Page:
The bacterial flagellum is an appendage structure that provides a means for motility to promote survival in fluctuating environments. For the intracellular pathogen Salmonella enterica serovar Typhimurium to survive within macrophages, flagellar gene expression must be tightly regulated, and thus, is controlled at multiple levels, including DNA recombination, transcription, post-transcription, protein synthesis, and assembly within host cells. To understand the contribution of flagella to Salmonella pathogenesis within the host, it is critical to detect flagella production within macrophages via microscopy. In this paper, we describe two methods for detecting bacterial flagella by microscopy both in vitro and in vivo infection models.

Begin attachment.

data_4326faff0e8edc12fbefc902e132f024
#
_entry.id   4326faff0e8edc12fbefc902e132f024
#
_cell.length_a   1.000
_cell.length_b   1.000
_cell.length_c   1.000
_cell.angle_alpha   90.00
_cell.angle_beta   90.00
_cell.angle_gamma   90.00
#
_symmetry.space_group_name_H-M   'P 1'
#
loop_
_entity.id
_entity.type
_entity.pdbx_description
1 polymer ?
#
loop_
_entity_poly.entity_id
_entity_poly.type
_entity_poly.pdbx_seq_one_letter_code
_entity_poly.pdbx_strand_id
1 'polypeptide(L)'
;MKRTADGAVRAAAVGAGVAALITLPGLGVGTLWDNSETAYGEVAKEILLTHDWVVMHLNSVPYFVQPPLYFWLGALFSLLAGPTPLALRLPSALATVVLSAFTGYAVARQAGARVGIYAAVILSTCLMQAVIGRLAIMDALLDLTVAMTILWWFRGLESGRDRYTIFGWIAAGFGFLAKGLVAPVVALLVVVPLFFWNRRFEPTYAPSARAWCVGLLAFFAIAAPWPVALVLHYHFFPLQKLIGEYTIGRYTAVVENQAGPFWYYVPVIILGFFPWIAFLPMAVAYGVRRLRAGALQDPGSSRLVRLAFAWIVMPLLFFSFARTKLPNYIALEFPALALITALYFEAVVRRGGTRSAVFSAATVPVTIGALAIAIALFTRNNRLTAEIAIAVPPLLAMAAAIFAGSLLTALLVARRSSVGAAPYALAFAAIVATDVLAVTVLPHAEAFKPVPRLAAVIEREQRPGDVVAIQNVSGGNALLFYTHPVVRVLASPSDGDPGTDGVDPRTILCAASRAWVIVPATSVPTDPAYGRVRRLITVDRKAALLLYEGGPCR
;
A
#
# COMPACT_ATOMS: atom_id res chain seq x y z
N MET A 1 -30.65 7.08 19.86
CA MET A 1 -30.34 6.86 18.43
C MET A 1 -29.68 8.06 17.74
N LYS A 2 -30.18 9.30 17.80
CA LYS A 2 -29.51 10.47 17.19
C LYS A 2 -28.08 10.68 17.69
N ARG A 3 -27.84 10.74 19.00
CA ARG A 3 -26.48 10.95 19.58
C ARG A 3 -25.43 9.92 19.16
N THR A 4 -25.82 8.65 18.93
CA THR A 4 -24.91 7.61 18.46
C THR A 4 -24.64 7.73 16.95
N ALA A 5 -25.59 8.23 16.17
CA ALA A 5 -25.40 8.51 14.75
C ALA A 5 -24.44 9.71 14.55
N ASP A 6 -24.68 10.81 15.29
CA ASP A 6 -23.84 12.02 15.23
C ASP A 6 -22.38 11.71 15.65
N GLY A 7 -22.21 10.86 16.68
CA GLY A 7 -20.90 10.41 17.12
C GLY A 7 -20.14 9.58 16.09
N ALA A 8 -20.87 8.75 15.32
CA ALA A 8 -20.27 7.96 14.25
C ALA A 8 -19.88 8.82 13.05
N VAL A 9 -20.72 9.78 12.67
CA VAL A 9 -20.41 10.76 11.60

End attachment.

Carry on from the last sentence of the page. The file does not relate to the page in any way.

- Salmonella Typhimurium
- Type II flagella
ASJC Scopus subject areas
- Applied Microbiology and Biotechnology